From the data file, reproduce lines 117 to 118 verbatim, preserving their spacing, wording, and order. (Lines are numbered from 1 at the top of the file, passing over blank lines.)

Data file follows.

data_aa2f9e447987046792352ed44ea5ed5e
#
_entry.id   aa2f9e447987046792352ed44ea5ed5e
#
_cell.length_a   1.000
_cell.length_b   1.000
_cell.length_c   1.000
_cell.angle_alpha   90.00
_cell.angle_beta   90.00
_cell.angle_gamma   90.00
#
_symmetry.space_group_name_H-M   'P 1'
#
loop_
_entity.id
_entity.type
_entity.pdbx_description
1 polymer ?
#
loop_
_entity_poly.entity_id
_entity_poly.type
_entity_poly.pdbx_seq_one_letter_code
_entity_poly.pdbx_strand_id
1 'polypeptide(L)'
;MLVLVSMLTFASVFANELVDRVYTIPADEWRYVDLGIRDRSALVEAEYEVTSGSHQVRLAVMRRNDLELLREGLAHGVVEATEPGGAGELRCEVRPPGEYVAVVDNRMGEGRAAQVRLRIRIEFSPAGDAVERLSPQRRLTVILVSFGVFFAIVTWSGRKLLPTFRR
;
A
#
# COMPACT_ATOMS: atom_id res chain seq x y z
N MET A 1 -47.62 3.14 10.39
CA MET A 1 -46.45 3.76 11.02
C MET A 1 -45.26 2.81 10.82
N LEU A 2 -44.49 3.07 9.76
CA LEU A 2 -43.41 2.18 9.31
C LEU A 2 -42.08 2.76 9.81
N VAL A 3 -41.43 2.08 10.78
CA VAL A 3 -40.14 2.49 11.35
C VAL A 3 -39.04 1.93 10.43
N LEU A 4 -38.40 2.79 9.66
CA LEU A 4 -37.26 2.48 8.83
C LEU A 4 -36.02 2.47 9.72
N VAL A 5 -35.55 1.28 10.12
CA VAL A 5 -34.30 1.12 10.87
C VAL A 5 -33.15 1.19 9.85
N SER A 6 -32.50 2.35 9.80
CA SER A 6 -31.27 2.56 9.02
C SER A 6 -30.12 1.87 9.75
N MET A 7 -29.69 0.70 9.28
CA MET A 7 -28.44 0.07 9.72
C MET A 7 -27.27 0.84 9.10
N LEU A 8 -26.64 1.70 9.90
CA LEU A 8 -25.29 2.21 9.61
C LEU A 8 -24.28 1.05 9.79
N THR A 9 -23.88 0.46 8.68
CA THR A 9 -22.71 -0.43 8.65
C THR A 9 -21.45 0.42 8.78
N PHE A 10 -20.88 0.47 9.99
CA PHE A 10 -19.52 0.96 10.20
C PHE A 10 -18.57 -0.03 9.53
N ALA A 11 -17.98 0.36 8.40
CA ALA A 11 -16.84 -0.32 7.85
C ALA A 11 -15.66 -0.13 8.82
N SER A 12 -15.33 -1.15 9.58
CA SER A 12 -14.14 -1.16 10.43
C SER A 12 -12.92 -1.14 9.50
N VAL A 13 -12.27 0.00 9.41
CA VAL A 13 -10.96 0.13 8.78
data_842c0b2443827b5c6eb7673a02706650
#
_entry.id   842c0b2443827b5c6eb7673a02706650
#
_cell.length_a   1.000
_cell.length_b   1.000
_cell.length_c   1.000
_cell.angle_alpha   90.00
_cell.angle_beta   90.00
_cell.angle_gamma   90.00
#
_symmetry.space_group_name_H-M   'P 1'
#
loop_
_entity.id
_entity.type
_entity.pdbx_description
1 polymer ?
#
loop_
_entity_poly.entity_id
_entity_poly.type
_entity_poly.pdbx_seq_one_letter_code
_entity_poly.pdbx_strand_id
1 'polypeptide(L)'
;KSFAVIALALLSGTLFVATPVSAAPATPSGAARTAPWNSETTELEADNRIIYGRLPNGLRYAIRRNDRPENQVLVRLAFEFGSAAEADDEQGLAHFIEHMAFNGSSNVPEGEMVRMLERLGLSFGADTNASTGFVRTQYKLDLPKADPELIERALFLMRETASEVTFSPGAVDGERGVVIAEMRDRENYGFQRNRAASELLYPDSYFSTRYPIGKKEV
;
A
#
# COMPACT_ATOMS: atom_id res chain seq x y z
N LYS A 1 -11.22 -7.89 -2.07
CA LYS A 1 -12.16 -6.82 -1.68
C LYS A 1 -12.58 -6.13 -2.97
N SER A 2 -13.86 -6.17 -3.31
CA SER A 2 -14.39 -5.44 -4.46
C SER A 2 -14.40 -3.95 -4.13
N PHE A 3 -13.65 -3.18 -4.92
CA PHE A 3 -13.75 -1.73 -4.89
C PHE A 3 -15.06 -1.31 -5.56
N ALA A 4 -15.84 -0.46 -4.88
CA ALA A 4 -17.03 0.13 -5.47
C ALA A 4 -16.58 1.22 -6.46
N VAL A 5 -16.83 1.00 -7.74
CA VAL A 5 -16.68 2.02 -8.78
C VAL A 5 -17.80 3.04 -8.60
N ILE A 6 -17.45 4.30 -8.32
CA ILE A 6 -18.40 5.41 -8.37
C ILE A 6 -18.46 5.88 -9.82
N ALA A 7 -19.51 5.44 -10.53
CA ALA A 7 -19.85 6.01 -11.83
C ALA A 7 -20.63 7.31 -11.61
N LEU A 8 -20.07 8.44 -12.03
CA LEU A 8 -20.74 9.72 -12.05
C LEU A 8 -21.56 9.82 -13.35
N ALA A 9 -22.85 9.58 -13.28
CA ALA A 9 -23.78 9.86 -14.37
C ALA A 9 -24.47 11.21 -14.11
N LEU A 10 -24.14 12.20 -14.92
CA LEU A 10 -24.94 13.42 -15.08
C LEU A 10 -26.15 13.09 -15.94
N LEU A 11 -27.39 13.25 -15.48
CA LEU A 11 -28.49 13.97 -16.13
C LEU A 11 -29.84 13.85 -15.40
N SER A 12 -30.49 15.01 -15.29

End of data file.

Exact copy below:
N ALA A 7 -19.51 5.44 -10.53
CA ALA A 7 -19.85 6.01 -11.83